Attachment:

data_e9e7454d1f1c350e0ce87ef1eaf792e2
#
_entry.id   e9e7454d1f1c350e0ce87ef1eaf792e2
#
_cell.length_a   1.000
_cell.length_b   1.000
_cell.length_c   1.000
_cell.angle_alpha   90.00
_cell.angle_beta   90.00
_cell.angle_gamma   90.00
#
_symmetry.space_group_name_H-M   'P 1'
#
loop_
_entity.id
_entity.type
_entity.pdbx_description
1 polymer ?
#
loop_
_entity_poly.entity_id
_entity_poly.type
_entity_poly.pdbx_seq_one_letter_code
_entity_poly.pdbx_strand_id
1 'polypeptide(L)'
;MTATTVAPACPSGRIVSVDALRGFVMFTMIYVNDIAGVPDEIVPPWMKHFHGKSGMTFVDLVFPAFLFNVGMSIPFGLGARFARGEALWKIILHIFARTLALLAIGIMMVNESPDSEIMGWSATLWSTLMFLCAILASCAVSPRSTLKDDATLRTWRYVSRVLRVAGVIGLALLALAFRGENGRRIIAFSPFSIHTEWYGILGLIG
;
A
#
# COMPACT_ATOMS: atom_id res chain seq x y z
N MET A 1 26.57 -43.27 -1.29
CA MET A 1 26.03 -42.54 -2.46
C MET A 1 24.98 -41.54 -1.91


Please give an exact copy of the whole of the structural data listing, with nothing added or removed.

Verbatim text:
data_e9e7454d1f1c350e0ce87ef1eaf792e2
#
_entry.id   e9e7454d1f1c350e0ce87ef1eaf792e2
#
_cell.length_a   1.000
_cell.length_b   1.000
_cell.length_c   1.000
_cell.angle_alpha   90.00
_cell.angle_beta   90.00
_cell.angle_gamma   90.00
#
_symmetry.space_group_name_H-M   'P 1'
#
loop_
_entity.id
_entity.type
_entity.pdbx_description
1 polymer ?
#
loop_
_entity_poly.entity_id
_entity_poly.type
_entity_poly.pdbx_seq_one_letter_code
_entity_poly.pdbx_strand_id
1 'polypeptide(L)'
;MTATTVAPACPSGRIVSVDALRGFVMFTMIYVNDIAGVPDEIVPPWMKHFHGKSGMTFVDLVFPAFLFNVGMSIPFGLGARFARGEALWKIILHIFARTLALLAIGIMMVNESPDSEIMGWSATLWSTLMFLCAILASCAVSPRSTLKDDATLRTWRYVSRVLRVAGVIGLALLALAFRGENGRRIIAFSPFSIHTEWYGILGLIG
;
A
#
# COMPACT_ATOMS: atom_id res chain seq x y z
N MET A 1 26.57 -43.27 -1.29
CA MET A 1 26.03 -42.54 -2.46
C MET A 1 24.98 -41.54 -1.91